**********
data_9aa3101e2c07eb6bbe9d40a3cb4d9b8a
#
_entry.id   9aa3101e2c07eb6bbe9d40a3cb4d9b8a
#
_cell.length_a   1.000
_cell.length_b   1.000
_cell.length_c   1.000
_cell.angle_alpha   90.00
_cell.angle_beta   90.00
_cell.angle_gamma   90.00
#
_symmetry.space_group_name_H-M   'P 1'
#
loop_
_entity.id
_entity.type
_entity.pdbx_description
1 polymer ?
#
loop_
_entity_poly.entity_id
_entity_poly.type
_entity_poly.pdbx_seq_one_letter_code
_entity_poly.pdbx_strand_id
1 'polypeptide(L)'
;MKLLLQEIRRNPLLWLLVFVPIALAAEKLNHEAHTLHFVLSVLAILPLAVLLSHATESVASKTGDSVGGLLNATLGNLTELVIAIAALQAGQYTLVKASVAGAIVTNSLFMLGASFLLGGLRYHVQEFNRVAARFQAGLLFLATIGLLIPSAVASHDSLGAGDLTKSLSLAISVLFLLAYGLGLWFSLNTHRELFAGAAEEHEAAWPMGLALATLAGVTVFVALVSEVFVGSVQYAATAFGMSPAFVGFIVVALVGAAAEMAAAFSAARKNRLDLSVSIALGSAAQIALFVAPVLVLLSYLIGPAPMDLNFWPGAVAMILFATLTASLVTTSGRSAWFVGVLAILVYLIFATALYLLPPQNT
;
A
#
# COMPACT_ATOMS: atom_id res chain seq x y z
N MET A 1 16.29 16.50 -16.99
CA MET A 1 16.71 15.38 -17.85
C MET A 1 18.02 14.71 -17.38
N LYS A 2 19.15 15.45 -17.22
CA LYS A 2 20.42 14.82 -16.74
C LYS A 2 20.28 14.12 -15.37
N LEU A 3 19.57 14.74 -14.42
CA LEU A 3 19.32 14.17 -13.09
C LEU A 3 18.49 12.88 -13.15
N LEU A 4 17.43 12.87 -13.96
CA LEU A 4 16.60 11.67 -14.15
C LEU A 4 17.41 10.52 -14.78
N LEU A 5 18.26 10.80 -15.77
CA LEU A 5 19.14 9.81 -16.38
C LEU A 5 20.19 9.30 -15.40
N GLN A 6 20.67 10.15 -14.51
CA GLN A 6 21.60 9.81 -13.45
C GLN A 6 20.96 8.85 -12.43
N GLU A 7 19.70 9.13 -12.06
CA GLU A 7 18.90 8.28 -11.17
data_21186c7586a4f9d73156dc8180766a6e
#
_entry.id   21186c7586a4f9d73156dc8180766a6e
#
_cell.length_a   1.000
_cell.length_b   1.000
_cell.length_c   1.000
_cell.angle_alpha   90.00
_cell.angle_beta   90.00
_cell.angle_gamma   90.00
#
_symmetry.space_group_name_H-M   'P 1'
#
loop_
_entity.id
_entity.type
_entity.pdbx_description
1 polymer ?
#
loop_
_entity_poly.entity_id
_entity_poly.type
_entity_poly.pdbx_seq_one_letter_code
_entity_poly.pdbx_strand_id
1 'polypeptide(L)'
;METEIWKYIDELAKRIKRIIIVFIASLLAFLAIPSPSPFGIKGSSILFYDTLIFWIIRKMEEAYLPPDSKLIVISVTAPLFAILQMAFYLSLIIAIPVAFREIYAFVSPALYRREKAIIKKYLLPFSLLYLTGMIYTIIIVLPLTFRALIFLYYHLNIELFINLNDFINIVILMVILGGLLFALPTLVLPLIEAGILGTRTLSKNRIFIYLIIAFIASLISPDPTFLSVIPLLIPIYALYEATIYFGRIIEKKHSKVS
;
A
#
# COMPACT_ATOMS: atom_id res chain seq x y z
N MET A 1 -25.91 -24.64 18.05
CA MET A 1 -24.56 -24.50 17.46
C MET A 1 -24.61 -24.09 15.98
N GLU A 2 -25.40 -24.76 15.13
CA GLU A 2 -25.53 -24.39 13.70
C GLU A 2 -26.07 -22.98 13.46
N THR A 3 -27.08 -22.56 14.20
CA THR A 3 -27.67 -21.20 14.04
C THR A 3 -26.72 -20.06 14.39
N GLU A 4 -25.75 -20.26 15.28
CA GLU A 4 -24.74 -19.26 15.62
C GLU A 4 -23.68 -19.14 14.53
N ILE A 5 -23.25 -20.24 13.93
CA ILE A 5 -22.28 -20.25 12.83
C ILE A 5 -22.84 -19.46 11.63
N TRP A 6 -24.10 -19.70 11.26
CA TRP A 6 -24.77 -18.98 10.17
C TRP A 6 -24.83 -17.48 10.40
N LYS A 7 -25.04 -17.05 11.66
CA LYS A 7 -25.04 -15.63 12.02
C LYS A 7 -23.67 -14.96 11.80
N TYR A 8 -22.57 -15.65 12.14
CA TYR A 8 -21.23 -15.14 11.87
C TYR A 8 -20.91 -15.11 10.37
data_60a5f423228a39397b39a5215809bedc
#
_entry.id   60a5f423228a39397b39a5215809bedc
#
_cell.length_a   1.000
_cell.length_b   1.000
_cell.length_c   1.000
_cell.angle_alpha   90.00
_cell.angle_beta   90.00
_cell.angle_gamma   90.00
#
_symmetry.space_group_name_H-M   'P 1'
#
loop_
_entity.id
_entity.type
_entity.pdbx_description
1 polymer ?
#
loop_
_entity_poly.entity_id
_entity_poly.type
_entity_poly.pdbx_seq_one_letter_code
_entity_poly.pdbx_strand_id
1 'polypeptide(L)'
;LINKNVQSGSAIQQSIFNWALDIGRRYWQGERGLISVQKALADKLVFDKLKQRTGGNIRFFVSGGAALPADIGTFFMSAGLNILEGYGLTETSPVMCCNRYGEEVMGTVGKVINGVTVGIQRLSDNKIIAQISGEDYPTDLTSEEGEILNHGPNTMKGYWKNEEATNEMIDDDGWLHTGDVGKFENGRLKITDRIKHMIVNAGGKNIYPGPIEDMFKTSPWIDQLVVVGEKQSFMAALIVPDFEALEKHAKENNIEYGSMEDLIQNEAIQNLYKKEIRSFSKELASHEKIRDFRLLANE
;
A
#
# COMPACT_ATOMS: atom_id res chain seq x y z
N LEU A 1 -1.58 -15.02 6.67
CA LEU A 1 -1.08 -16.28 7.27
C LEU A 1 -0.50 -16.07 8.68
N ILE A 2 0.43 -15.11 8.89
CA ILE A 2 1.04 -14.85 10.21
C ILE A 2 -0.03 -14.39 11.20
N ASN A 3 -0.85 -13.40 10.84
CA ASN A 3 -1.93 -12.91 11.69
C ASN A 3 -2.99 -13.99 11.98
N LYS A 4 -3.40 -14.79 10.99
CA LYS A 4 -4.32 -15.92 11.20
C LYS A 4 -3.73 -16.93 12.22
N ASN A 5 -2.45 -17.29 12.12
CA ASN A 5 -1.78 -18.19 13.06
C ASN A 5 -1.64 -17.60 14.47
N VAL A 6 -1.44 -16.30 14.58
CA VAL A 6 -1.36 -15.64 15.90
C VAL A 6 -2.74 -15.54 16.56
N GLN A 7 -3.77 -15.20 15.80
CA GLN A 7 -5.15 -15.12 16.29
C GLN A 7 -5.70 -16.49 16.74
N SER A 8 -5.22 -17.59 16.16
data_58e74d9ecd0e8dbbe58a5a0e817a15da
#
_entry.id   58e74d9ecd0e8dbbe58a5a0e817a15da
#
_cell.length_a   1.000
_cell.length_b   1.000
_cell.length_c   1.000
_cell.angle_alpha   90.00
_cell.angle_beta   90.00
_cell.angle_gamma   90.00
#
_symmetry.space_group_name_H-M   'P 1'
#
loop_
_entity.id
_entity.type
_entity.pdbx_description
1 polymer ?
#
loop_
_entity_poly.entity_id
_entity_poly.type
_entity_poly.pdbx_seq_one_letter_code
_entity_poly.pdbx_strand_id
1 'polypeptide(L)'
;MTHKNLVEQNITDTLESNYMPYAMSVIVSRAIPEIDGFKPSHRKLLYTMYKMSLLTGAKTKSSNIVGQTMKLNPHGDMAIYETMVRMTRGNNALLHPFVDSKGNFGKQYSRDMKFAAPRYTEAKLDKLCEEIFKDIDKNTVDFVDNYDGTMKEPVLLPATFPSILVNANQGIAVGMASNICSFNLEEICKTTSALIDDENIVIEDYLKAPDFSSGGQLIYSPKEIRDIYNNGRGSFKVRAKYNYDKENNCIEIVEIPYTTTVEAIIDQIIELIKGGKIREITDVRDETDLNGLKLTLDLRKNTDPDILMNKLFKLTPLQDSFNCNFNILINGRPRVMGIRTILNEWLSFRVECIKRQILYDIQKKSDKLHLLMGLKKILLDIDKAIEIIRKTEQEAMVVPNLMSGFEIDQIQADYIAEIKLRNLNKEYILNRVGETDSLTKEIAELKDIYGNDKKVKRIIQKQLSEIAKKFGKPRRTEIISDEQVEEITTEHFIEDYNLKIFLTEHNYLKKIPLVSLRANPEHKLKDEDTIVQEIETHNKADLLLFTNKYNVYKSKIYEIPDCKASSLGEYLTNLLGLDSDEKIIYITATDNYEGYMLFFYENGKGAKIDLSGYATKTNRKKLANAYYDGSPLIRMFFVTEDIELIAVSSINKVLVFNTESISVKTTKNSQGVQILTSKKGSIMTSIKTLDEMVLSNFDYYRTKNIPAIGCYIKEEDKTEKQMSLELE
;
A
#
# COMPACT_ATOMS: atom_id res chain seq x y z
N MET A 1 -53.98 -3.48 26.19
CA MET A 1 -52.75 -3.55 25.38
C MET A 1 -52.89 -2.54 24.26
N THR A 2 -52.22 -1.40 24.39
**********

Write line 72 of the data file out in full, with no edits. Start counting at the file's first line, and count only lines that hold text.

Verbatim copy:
_entity_poly.type